KIGALI (CU)_Events scheduled for the 2022 Commonwealth Heads of Government Meeting (KIGALI ) are currently underway, having commenced on Sunday (19 June). One of the events on the agenda for the summit was a breakfast meeting co-hosted by the Commonwealth Secretariat and the Government of Fiji on Tuesday, aimed at discussing the ongoing climate crisis, with a particular focus on ocean climate action and its effects on the small island nations of the Commonwealth.
Commonwealth leaders are expected to discuss several matters of mutual interest, including climate change. Shared climate ambitions, financing climate action and rebuilding sustainable green and blue economies will be discussed by the heads of government in their executive sessions later this week. During the breakfast meeting on Tuesday, Fiji’s High Commissioner to the UK, Jitoko Tikolevu, addressed an audience of diplomatic officials from fellow island nations. “The ocean and climate are inextricably inter-connected and the health of our oceans dictate the livelihoods of millions of people around the world, from the Pacific to the Atlantic,” he said. “The challenges facing our oceans and its resources are diverse and complex and yet our answer is simple, we need action!”
Echoing these views, the Head of Oceans and Natural Resources at the Commonwealth Secretariat, Dr Nicholas Hardman-Mountford, said: “The harsh reality of climate change is that it affects all sectors of society, and all realms of the planet, including the ocean. The climate crisis is also an ocean crisis. Action Groups under the Commonwealth’s flagship ocean programme, the Blue Charter, are each responding to climate change under their respective themes.”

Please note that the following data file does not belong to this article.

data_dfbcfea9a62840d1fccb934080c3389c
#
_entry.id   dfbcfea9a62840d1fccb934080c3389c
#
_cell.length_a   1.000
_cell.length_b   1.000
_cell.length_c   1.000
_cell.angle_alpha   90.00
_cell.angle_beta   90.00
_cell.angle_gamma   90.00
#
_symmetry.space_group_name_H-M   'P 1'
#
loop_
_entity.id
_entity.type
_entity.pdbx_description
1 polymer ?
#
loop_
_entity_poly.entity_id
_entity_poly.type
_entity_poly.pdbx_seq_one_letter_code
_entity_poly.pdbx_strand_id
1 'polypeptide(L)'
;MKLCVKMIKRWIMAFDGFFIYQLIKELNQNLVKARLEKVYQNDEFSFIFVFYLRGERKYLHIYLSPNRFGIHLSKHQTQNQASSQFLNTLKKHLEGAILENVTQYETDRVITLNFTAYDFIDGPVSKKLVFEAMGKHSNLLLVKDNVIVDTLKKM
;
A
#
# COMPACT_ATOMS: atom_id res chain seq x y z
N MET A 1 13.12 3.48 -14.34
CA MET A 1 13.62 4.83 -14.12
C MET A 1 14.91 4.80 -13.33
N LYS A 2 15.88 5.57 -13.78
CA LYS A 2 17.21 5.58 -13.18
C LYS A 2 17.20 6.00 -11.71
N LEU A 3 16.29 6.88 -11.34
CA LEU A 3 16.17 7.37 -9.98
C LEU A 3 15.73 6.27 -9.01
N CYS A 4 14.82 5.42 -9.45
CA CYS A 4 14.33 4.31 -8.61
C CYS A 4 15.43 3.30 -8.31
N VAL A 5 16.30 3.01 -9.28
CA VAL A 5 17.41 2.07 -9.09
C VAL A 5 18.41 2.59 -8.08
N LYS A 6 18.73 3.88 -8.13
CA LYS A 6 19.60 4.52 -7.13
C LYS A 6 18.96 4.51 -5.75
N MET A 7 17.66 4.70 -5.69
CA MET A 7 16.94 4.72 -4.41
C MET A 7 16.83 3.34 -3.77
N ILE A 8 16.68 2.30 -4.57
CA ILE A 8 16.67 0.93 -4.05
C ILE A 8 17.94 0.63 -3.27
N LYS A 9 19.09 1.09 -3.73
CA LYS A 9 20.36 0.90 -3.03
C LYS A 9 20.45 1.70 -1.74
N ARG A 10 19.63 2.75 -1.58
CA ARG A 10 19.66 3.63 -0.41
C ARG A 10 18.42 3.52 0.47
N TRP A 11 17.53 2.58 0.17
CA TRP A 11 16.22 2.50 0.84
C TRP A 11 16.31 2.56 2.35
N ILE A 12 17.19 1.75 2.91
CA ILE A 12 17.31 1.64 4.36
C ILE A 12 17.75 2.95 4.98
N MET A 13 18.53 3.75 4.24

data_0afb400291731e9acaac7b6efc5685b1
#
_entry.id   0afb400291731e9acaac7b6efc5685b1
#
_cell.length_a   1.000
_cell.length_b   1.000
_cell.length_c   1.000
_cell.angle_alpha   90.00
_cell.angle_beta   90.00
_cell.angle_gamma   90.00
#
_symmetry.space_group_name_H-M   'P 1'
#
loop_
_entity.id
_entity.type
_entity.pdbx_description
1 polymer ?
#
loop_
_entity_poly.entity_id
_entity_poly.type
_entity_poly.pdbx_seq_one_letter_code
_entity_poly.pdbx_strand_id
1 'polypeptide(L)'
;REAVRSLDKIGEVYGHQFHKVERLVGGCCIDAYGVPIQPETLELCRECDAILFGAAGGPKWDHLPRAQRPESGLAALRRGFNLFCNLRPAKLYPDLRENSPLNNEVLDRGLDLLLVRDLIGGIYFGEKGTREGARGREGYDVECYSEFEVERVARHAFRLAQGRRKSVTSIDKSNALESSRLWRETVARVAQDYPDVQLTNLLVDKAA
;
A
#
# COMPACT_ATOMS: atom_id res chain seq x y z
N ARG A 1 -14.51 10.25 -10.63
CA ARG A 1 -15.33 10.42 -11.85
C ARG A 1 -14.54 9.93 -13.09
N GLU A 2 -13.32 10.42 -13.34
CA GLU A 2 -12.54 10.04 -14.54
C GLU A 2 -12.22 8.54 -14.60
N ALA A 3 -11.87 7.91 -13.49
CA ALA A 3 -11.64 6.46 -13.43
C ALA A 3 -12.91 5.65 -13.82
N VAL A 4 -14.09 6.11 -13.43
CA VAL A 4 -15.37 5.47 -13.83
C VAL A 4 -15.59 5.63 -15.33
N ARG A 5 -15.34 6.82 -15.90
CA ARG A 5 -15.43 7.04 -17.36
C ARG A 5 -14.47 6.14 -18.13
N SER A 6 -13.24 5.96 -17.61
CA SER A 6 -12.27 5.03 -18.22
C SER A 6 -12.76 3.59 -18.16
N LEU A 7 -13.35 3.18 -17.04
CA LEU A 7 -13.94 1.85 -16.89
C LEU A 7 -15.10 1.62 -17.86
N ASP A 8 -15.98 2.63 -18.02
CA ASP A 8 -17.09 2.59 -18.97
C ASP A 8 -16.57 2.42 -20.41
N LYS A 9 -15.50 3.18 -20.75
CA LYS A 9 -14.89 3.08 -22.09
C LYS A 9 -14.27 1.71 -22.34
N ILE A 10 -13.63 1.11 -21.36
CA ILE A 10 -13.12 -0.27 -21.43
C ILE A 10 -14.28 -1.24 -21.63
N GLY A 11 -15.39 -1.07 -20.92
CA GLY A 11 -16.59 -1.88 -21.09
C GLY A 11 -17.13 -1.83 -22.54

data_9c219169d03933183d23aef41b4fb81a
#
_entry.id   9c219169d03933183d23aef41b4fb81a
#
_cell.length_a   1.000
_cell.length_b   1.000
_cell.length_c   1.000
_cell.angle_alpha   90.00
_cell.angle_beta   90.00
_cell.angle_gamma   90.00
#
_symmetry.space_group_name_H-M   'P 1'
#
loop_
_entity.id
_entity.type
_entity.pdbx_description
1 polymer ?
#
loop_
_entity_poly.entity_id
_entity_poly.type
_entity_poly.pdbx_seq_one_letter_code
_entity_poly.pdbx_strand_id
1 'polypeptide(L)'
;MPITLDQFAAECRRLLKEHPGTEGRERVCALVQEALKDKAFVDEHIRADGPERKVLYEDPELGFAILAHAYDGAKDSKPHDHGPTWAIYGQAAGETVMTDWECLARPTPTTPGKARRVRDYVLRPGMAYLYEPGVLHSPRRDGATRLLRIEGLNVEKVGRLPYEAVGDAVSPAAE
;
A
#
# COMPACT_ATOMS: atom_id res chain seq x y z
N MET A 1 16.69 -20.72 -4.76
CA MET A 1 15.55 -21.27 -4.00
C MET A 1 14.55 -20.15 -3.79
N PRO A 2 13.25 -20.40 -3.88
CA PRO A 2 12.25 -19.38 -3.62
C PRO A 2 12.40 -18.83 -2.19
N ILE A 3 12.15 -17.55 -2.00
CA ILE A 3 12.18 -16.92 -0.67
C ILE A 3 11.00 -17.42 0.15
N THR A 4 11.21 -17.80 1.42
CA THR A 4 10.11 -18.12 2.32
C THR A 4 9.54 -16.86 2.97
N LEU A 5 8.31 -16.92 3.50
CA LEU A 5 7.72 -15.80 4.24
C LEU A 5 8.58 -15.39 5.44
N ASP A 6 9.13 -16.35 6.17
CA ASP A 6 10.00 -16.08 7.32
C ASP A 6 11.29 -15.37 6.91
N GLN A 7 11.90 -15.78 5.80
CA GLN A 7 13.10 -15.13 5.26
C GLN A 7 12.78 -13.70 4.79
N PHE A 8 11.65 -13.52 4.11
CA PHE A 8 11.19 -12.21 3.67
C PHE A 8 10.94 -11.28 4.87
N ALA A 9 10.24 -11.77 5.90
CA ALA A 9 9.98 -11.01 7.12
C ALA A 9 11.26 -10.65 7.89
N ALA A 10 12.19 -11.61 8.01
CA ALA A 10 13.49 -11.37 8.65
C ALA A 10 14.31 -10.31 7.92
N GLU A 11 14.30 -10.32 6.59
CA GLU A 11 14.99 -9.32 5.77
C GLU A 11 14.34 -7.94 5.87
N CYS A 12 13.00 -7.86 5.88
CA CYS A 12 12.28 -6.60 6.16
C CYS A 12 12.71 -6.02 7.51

For several years now, ocean climate action has been a major focus area in the Commonwealth’s efforts to tackle the ongoing climate crisis. The Commonwealth Blue Charter was initiated as a result. Endorsed at the last CHOGM in 2018, it is a historic commitment made by the 54 member states of the Commonwealth to work together to protect and manage our ocean. Over the past few years, over 15 countries have initiated ten thematic Action Groups aimed at sharing knowledge and aligning strategies to tackle marine plastic pollution, disappearing coral reefs and other ocean-related challenges. Nearly 300 government officials involved in the ocean sector from across the Commonwealth have registered with the Commonwealth Blue Charter Knowledge Hub, which provides them access to free knowledge resources, training and networking opportunities.